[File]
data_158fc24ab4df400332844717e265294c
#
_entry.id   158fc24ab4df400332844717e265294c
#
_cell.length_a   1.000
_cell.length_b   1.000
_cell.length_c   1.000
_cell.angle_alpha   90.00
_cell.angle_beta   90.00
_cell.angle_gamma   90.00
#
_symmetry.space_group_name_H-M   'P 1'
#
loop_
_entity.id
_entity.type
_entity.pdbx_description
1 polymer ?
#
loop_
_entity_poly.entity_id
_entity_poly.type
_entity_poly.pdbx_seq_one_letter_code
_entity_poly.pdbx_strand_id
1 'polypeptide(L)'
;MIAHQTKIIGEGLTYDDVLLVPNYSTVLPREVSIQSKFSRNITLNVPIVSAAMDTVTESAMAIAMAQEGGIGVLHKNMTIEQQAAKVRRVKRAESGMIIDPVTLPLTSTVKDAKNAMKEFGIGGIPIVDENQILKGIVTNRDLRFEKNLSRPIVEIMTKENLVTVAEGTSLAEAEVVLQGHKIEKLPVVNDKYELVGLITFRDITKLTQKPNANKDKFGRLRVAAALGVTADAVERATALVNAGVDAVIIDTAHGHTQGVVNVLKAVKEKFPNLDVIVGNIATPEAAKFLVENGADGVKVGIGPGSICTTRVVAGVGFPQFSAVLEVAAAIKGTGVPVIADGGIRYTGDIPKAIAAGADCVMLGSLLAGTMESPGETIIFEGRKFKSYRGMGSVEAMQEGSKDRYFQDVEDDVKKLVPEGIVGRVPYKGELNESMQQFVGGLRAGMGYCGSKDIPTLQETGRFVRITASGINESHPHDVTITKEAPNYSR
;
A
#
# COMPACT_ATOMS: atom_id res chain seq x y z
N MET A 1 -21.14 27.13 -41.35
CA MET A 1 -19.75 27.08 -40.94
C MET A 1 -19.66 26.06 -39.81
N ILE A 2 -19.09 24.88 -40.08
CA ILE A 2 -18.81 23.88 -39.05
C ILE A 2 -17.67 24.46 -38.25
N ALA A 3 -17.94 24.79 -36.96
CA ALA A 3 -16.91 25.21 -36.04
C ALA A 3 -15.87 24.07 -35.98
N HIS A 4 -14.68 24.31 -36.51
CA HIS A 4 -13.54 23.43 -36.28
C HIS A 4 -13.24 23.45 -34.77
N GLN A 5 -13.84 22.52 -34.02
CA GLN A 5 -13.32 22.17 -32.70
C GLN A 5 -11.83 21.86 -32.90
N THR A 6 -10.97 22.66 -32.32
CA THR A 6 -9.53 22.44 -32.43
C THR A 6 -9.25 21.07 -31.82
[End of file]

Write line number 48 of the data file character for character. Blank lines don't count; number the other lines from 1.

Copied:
C THR A 6 -9.25 21.07 -31.82